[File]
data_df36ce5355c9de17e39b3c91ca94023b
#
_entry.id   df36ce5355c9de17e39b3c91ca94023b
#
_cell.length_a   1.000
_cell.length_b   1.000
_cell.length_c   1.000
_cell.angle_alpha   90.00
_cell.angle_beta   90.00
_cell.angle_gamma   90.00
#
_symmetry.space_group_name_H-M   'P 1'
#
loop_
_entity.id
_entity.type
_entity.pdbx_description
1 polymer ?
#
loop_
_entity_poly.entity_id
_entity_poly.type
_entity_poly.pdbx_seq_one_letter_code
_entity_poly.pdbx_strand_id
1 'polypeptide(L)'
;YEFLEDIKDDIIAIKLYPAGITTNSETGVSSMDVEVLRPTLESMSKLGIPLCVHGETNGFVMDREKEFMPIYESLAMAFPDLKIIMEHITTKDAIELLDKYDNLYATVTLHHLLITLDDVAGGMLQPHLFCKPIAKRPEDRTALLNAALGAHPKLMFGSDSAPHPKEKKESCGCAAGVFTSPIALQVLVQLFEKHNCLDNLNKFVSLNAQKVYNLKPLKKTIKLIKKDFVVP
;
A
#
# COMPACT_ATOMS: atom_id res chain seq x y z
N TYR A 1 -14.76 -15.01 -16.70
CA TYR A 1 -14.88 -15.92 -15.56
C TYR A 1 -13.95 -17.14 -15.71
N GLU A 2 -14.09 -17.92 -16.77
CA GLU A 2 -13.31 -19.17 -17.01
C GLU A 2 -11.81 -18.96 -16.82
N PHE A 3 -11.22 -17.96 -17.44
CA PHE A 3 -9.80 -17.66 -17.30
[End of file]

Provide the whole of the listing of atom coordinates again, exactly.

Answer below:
data_df36ce5355c9de17e39b3c91ca94023b
#
_entry.id   df36ce5355c9de17e39b3c91ca94023b
#
_cell.length_a   1.000
_cell.length_b   1.000
_cell.length_c   1.000
_cell.angle_alpha   90.00
_cell.angle_beta   90.00
_cell.angle_gamma   90.00
#
_symmetry.space_group_name_H-M   'P 1'
#
loop_
_entity.id
_entity.type
_entity.pdbx_description
1 polymer ?
#
loop_
_entity_poly.entity_id
_entity_poly.type
_entity_poly.pdbx_seq_one_letter_code
_entity_poly.pdbx_strand_id
1 'polypeptide(L)'
;YEFLEDIKDDIIAIKLYPAGITTNSETGVSSMDVEVLRPTLESMSKLGIPLCVHGETNGFVMDREKEFMPIYESLAMAFPDLKIIMEHITTKDAIELLDKYDNLYATVTLHHLLITLDDVAGGMLQPHLFCKPIAKRPEDRTALLNAALGAHPKLMFGSDSAPHPKEKKESCGCAAGVFTSPIALQVLVQLFEKHNCLDNLNKFVSLNAQKVYNLKPLKKTIKLIKKDFVVP
;
A
#
# COMPACT_ATOMS: atom_id res chain seq x y z
N TYR A 1 -14.76 -15.01 -16.70
CA TYR A 1 -14.88 -15.92 -15.56
C TYR A 1 -13.95 -17.14 -15.71
N GLU A 2 -14.09 -17.92 -16.77
CA GLU A 2 -13.31 -19.17 -17.01
C GLU A 2 -11.81 -18.96 -16.82
N PHE A 3 -11.22 -17.96 -17.44
CA PHE A 3 -9.80 -17.66 -17.30